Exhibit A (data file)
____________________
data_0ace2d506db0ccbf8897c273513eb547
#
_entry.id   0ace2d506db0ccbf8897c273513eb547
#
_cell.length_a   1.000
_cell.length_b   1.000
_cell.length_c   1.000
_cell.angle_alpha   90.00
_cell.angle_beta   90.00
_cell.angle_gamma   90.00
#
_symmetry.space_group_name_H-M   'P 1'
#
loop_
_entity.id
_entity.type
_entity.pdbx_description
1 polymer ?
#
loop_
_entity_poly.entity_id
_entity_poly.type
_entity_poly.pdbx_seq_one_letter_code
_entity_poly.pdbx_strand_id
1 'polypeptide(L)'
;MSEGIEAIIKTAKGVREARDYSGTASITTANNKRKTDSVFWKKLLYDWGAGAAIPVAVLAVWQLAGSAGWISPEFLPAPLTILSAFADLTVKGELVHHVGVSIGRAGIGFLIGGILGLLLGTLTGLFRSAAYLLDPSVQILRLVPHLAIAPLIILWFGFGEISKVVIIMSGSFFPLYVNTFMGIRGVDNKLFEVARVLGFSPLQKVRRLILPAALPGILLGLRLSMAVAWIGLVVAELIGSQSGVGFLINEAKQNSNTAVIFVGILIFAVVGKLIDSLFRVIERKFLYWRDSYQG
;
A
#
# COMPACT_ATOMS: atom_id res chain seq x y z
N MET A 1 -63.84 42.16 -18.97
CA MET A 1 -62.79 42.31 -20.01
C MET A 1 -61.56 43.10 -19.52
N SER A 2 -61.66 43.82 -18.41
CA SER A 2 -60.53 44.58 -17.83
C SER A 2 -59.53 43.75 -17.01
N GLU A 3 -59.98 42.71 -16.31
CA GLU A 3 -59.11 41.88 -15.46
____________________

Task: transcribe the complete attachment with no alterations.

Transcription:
data_0ace2d506db0ccbf8897c273513eb547
#
_entry.id   0ace2d506db0ccbf8897c273513eb547
#
_cell.length_a   1.000
_cell.length_b   1.000
_cell.length_c   1.000
_cell.angle_alpha   90.00
_cell.angle_beta   90.00
_cell.angle_gamma   90.00
#
_symmetry.space_group_name_H-M   'P 1'
#
loop_
_entity.id
_entity.type
_entity.pdbx_description
1 polymer ?
#
loop_
_entity_poly.entity_id
_entity_poly.type
_entity_poly.pdbx_seq_one_letter_code
_entity_poly.pdbx_strand_id
1 'polypeptide(L)'
;MSEGIEAIIKTAKGVREARDYSGTASITTANNKRKTDSVFWKKLLYDWGAGAAIPVAVLAVWQLAGSAGWISPEFLPAPLTILSAFADLTVKGELVHHVGVSIGRAGIGFLIGGILGLLLGTLTGLFRSAAYLLDPSVQILRLVPHLAIAPLIILWFGFGEISKVVIIMSGSFFPLYVNTFMGIRGVDNKLFEVARVLGFSPLQKVRRLILPAALPGILLGLRLSMAVAWIGLVVAELIGSQSGVGFLINEAKQNSNTAVIFVGILIFAVVGKLIDSLFRVIERKFLYWRDSYQG
;
A
#
# COMPACT_ATOMS: atom_id res chain seq x y z
N MET A 1 -63.84 42.16 -18.97
CA MET A 1 -62.79 42.31 -20.01
C MET A 1 -61.56 43.10 -19.52
N SER A 2 -61.66 43.82 -18.41
CA SER A 2 -60.53 44.58 -17.83
C SER A 2 -59.53 43.75 -17.01
N GLU A 3 -59.98 42.71 -16.31
CA GLU A 3 -59.11 41.88 -15.46